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Reporting to Keep all Safe

I've noted some YouTube hikers that have run into a person they thought was potentially dangerous.  Some call the police/park rangers and others hike on.  We need to take care of each other and report it not only to authorities but to the ATC so they can share down the line:  https://appalachiantrail.org/explore/plan-and-prepare/report-an-incident/

 

Superusers do not speak on behalf of REI and may have received
one or more gifts or other benefits from the co-op.
11 Replies

Well,  for one thing, most in the wild seek solitude and the crime rate is quite low.  you may have a problem when near urban areas, like many spots on the AT.  For another, if you are in trouble, simply carry a PLB- that will get a response.

This thread started because of two incidents, apparently reported via U Tube, well after the fact, with very little information.  I doubt that they constitute a crime wave.  Apparently in the one case (a creepy guy bothering a woman) there was a response.   More info would be nice.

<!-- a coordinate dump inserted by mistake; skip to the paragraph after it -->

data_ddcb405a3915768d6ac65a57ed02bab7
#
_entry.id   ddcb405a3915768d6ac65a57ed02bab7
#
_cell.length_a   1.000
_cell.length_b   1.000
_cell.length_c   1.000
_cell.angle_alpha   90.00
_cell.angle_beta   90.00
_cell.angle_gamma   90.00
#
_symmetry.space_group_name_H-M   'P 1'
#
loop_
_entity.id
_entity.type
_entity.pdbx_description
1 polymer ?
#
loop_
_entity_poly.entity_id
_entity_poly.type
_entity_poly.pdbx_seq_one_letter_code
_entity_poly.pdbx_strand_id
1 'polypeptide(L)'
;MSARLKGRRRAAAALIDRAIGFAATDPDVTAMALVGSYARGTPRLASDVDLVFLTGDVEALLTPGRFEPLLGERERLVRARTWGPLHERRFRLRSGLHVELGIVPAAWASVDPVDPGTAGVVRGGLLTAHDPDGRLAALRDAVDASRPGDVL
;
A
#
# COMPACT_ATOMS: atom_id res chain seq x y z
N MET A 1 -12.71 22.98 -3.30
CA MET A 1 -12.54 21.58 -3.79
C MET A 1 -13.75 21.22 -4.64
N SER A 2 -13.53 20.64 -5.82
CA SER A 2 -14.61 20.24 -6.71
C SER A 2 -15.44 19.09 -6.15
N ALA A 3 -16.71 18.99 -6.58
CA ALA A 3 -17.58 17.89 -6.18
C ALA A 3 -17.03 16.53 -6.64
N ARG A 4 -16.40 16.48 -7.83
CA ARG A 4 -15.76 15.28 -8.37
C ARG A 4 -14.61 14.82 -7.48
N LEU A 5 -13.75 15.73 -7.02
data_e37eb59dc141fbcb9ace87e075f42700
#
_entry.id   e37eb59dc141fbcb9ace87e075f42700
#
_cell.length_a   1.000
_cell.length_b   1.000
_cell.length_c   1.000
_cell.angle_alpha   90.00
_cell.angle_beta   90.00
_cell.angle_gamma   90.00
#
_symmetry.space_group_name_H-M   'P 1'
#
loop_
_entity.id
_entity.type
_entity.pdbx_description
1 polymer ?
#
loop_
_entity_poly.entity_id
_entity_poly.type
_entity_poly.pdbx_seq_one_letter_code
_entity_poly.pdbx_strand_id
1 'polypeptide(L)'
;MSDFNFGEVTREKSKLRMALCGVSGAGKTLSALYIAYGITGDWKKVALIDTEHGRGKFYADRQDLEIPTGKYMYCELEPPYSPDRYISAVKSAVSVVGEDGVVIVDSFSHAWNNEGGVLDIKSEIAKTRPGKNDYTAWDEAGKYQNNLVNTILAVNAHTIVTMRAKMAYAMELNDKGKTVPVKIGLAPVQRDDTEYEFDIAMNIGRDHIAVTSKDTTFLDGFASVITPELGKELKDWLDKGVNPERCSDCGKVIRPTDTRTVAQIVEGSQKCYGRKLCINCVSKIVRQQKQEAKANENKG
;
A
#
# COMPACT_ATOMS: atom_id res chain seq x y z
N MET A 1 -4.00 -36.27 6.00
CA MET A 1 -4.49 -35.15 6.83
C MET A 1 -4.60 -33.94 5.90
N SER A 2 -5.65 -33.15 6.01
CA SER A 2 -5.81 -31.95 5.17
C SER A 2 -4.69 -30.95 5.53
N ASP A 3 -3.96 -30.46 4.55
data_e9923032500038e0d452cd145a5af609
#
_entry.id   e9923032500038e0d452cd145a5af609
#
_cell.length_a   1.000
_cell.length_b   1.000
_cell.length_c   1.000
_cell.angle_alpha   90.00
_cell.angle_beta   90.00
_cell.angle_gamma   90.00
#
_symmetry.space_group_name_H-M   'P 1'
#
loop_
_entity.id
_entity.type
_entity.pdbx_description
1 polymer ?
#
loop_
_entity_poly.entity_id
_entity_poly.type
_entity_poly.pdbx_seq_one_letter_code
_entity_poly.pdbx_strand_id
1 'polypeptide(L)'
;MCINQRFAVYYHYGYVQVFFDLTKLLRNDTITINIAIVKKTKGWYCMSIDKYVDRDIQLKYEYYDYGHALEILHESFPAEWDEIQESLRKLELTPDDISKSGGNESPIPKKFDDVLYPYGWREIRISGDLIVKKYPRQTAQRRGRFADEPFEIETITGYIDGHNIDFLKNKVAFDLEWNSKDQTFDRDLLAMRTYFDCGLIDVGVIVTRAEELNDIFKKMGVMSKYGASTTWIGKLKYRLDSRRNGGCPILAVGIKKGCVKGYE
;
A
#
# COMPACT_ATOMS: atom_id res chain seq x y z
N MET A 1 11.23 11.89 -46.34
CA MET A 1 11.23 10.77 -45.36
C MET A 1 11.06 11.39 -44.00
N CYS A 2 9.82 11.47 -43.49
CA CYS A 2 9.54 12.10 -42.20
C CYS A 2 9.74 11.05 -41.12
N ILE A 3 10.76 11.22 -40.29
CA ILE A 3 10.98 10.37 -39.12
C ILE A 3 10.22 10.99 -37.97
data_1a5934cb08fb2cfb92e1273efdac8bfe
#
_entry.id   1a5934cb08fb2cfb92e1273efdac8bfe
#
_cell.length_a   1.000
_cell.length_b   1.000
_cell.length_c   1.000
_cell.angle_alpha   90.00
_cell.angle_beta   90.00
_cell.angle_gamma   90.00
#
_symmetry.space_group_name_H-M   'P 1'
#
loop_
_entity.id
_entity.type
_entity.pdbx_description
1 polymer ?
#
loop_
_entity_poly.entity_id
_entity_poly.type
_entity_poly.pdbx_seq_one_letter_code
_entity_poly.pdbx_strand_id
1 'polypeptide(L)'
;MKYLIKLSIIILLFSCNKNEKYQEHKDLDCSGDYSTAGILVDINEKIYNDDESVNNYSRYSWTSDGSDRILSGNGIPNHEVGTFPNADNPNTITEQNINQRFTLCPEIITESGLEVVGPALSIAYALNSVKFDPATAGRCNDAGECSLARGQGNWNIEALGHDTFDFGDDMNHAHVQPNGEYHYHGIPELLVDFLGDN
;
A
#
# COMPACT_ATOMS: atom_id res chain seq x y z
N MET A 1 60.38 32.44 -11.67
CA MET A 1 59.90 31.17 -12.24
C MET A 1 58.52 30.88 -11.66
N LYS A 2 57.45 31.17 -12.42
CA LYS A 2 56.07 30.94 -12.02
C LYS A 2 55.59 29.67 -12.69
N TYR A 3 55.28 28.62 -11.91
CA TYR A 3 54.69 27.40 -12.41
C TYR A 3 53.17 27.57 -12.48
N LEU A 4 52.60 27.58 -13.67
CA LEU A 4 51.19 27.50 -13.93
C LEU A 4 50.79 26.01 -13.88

In most cases, you will be somewhat distant from those who are able to help you and the response time will almost always be more than an hour.  You must plan to be self sufficient and take the lead in solving the problem, which will probably not be criminal in nature. Carry the ten essentials, learn first aid, and learn of likely hazards before you visit an area.  Pay attention to the weather report.

After 40 years in the NPS, I have a fairly low opinion of the value of radios, even the fairly decent ones just in Gov't service.  Hikermor's law - "the more urgent the situation, the less likely you will be able to communicate." Demonstrated many times, and there have been exceptions, but I would not rely on radios as my primary solution. It is up to you.  Isn't that why we head into the wilderness?

 

Superusers do not speak on behalf of REI and may have received
one or more gifts or other benefits from the co-op.

@hikermor First off, thank you for taking the time to write a thorough response, I really appreciate it. To be honest, I had a feeling that you were going to say what you did about radios. FM is line of sight, and AM options like CB that follow terrain a bit are low power. I enjoy remote wilderness for sure, and I understand the risks when I go there with a team or on my own. However, with the AT and its proximity to the urban/wildland interface, I like the idea of folks being able to give a heads up to others if there is someone to be wary of near a campground, etc. If it is not practicable because of radio limitations then that is that.